But looking on its own cannot spur the action required to make such disasters not just impossible but unthinkable. McQueen says his film is a work of memory, because official accounts and records are open to distortion and forgetting. But the work only nods, in an accompanying booklet, towards the people who lost their lives, their homes and their loved ones in the fire. The film is a study of the victims’ ghosts, not of the conflicts and painful irresolution that have followed their deaths.

The axis of memory and forgetting on which the film rests, it seems to me, is too simple, too clean. Pain is not an abstraction; loss is not an idea. A work of art that wades into politics like this should resist politeness, not allow itself to be enfolded into institutional structures: it should want to draw blood. To memorialise a catastrophic event as McQueen has done is to suggest that it can be designated as past. A stronger work would have stressed the fire’s effects in the present. It’s easy to say ‘never again’; a harsher truth is that something like this will happen again because nothing has been done to change the circumstances that led to it the first time.

A concurrent exhibition in a flat in South London, Fight4Aylesbury, had none of the Grenfell film’s funding or prestige. McQueen’s film is dedicated to the dead and the bereaved but the people behind Fight4Aylesbury are the bereaved. If McQueen’s Grenfell distances the viewer from the mess we are in, Fight4Aylesbury puts the visitor in the middle of it. The question of memory v. forgetfulness does not factor here.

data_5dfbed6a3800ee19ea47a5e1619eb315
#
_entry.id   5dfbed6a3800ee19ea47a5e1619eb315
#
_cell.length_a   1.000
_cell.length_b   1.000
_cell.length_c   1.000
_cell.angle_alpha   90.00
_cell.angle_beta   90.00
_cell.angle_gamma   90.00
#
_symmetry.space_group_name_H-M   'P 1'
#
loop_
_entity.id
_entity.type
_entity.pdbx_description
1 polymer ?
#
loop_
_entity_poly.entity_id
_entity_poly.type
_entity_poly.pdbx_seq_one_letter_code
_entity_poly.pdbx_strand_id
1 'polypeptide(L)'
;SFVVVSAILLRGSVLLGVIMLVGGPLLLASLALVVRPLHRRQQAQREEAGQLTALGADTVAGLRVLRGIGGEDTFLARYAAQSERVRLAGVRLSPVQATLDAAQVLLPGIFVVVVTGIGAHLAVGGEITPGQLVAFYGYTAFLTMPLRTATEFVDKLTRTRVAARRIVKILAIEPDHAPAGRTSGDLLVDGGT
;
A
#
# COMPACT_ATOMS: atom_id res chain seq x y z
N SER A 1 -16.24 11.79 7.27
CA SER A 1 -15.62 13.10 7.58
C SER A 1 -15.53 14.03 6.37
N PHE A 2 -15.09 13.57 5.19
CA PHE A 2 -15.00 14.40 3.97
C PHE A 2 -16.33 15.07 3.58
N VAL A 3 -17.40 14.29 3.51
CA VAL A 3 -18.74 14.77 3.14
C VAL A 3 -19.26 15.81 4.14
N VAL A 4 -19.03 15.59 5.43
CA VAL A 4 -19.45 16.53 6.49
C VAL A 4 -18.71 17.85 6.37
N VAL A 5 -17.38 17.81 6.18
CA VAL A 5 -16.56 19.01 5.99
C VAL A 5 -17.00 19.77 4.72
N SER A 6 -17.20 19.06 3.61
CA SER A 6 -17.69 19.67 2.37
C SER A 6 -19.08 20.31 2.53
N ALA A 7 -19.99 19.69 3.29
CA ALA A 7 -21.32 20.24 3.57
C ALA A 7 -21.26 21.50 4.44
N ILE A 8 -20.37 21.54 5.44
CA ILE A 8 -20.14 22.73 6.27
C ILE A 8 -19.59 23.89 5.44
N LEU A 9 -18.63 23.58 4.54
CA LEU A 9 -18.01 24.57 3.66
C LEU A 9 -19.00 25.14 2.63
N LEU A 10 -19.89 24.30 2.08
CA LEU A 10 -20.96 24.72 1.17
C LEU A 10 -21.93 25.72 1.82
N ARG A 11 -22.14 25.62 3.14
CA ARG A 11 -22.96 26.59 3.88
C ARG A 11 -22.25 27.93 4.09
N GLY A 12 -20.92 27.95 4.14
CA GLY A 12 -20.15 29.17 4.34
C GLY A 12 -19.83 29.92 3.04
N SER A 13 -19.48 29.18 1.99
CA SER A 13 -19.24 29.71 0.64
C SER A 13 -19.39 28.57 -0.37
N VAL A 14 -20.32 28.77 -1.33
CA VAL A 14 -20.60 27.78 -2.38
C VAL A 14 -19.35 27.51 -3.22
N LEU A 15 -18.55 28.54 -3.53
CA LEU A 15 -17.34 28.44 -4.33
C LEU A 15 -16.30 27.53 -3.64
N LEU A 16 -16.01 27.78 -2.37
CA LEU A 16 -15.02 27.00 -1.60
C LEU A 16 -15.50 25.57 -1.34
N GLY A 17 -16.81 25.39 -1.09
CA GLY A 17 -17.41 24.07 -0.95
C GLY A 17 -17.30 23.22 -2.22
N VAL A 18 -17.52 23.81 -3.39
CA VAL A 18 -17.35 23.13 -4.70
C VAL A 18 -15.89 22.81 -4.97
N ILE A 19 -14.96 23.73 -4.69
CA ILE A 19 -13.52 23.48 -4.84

The Aylesbury estate in Walworth was built between 1963 and 1977 and has since been left to rot. It is now being regenerated or socially cleansed, whichever word you prefer. Described in the Times as ‘one of the most notorious estates in the United Kingdom’, it may seem an unlikely venue for an exhibition. Going in you felt as if you were visiting someone’s home, because you were. Each room in Aysen Dennis’s flat documented a different struggle in the history of the estate. You could move through them however you wanted. The cumulative effect was to lay bare the confrontation between the decay foisted on the estate and the vitality and creativity of the residents’ demand to be afforded the dignity of a roof over their heads.